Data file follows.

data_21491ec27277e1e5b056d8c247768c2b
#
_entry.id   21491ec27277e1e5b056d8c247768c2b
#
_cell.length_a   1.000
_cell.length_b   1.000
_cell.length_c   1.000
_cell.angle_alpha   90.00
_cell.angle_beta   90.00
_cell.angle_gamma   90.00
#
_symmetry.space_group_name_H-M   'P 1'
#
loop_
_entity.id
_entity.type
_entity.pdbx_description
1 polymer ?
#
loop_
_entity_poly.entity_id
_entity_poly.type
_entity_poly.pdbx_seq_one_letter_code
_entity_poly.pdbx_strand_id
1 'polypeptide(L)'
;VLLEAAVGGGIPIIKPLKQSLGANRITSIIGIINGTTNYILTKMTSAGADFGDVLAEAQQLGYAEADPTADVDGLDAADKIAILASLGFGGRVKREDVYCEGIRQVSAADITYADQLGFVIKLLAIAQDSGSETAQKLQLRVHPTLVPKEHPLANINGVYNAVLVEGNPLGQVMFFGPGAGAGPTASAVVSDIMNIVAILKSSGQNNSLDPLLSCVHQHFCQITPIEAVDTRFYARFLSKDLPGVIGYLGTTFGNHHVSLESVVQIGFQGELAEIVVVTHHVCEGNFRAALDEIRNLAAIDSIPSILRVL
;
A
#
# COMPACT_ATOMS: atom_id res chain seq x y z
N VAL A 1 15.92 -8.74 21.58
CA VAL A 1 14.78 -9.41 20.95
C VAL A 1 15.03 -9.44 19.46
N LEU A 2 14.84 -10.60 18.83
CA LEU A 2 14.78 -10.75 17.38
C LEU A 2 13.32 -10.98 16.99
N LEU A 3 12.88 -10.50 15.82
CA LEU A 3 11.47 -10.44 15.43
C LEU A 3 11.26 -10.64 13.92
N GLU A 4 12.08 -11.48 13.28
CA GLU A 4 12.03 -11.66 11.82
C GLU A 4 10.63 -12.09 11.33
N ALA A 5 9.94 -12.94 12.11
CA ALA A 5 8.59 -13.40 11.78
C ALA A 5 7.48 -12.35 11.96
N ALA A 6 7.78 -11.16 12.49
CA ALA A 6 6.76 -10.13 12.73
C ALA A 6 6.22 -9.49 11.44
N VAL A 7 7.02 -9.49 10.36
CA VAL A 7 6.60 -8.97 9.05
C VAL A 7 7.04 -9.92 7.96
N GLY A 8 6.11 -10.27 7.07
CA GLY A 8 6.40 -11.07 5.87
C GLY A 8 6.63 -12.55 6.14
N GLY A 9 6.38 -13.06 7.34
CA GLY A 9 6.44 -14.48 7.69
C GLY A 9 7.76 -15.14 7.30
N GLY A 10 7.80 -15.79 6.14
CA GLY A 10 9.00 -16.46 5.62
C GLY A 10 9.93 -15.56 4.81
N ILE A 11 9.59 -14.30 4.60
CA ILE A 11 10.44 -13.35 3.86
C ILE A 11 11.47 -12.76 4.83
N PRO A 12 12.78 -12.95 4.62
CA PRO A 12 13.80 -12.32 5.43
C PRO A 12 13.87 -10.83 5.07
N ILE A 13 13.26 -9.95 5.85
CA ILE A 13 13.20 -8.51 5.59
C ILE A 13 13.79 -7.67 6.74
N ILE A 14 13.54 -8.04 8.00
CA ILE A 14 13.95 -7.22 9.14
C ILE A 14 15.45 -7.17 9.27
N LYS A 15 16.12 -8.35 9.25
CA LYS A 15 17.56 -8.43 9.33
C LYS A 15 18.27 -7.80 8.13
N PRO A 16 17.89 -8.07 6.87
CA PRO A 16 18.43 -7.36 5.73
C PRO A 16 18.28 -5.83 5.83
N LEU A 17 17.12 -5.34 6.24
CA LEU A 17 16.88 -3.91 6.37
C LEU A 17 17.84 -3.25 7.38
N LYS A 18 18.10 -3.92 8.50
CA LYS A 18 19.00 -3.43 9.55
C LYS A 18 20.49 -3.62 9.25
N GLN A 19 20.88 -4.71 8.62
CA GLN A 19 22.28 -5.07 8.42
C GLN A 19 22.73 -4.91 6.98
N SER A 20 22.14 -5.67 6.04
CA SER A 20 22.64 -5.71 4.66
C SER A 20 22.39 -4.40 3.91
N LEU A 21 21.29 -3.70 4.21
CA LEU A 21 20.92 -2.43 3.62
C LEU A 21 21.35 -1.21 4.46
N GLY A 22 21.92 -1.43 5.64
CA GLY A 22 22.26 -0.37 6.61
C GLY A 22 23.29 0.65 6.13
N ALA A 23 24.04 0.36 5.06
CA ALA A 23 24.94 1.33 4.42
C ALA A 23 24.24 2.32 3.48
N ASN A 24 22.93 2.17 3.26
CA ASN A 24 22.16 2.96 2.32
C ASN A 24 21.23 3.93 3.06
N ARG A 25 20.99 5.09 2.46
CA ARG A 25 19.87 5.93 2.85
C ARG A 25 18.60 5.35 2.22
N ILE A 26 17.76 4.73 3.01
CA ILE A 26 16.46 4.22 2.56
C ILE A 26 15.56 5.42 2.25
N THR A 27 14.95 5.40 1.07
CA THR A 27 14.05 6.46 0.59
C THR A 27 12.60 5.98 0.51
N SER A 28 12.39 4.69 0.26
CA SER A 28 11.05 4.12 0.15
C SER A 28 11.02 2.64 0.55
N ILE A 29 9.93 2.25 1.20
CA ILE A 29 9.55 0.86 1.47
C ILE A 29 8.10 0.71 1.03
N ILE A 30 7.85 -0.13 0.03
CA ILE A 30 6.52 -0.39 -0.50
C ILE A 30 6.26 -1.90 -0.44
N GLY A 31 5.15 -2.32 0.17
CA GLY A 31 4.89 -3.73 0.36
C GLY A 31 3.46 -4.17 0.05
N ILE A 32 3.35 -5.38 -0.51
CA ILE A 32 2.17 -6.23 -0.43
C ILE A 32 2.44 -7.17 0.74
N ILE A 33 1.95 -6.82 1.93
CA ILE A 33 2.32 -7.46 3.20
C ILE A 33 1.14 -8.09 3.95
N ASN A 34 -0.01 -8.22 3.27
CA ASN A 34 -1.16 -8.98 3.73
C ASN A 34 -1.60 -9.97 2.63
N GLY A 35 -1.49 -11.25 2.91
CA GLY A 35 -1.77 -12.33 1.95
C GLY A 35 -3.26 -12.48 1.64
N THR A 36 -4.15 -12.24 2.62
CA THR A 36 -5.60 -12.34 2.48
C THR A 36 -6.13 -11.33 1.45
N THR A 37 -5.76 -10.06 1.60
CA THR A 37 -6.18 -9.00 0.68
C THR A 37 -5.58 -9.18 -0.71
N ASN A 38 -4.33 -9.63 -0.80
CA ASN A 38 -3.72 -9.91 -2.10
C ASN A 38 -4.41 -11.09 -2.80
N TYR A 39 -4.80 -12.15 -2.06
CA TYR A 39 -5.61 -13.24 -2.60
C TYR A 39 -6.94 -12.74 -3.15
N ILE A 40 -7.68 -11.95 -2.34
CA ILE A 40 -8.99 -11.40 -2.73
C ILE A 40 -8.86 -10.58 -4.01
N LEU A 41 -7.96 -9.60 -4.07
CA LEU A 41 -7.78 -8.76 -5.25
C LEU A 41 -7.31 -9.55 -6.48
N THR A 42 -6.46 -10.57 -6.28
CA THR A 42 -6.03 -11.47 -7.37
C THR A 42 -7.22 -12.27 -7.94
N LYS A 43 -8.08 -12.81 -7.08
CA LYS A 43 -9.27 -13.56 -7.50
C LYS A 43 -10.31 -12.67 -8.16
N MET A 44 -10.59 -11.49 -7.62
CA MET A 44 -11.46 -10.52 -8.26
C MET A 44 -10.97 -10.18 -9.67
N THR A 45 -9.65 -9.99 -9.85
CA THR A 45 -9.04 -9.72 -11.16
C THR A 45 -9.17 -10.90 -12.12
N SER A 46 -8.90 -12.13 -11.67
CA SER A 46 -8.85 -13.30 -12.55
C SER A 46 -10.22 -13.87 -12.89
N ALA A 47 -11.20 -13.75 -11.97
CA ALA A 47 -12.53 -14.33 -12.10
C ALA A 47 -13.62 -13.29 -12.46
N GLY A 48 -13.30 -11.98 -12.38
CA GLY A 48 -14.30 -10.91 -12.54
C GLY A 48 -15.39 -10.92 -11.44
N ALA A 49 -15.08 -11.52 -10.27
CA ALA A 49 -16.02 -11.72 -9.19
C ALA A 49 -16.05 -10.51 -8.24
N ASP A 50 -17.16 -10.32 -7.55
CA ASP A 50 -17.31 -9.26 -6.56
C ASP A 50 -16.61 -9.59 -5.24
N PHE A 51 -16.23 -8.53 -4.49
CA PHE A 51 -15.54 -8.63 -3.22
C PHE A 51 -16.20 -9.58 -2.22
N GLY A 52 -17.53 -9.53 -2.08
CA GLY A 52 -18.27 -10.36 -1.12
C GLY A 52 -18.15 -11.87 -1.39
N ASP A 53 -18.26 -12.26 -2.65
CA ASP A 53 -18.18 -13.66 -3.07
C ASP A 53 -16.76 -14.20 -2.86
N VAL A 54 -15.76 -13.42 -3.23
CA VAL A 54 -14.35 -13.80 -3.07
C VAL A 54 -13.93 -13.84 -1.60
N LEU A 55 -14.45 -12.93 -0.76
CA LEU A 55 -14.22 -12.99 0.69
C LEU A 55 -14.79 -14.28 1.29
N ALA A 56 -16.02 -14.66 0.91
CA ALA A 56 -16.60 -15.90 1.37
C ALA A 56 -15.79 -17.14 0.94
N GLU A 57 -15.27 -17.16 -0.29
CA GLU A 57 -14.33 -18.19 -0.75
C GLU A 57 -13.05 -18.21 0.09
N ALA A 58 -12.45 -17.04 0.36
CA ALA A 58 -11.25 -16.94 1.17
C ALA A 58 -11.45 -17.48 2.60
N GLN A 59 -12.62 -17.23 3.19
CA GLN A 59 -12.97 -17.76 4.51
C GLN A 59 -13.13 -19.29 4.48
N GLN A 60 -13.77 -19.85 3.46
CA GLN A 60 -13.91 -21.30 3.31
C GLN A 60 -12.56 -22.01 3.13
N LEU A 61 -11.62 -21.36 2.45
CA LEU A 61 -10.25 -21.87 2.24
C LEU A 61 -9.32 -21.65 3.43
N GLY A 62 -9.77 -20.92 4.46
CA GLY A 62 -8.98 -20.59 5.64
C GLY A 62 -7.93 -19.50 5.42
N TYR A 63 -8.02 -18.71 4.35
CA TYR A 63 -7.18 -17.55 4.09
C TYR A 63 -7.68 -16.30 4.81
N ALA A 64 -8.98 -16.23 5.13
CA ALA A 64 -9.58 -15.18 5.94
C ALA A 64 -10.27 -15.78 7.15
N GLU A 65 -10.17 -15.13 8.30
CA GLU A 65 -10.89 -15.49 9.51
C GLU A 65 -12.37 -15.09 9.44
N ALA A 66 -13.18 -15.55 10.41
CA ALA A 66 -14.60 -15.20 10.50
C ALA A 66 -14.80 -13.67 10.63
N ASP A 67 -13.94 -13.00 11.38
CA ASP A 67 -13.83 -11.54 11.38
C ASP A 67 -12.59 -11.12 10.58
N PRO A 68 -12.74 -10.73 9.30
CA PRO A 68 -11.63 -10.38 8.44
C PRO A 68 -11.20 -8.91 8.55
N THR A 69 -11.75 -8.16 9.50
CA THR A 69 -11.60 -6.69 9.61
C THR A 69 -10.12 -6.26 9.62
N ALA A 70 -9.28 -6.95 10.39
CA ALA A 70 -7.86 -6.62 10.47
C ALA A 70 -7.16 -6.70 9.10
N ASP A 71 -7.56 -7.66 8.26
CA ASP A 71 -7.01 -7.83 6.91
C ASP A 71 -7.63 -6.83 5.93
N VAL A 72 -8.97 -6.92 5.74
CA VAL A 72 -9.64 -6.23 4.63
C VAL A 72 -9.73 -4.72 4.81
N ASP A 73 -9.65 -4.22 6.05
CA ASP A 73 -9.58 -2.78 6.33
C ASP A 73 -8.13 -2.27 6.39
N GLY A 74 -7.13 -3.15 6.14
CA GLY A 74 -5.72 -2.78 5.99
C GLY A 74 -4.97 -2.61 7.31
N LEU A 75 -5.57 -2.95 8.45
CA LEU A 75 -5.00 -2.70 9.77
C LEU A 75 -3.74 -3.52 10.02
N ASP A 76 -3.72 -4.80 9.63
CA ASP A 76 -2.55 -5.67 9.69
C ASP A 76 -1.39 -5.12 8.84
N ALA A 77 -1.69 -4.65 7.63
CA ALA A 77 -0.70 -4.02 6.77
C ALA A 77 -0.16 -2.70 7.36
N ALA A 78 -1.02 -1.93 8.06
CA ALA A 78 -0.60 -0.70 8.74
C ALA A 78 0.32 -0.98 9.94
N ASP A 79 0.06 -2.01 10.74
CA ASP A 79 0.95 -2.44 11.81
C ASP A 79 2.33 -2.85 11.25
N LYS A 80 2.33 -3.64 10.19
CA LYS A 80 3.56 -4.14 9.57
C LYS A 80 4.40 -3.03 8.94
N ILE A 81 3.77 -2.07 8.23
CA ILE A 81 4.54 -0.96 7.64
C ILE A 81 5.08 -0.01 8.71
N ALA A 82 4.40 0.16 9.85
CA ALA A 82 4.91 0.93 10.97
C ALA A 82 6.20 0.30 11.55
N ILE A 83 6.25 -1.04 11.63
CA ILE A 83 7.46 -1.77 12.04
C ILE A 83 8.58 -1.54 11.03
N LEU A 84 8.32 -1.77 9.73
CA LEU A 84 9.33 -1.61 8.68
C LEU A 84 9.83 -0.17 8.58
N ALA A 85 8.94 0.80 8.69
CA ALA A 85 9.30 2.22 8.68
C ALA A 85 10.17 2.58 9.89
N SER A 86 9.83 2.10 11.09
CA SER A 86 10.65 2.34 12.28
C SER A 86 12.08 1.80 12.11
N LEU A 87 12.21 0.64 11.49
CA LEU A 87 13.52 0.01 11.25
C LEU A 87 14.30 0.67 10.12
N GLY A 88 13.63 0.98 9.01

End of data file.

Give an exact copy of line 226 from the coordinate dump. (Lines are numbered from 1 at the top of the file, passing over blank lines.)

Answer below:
N ALA A 66 -13.18 -15.55 10.41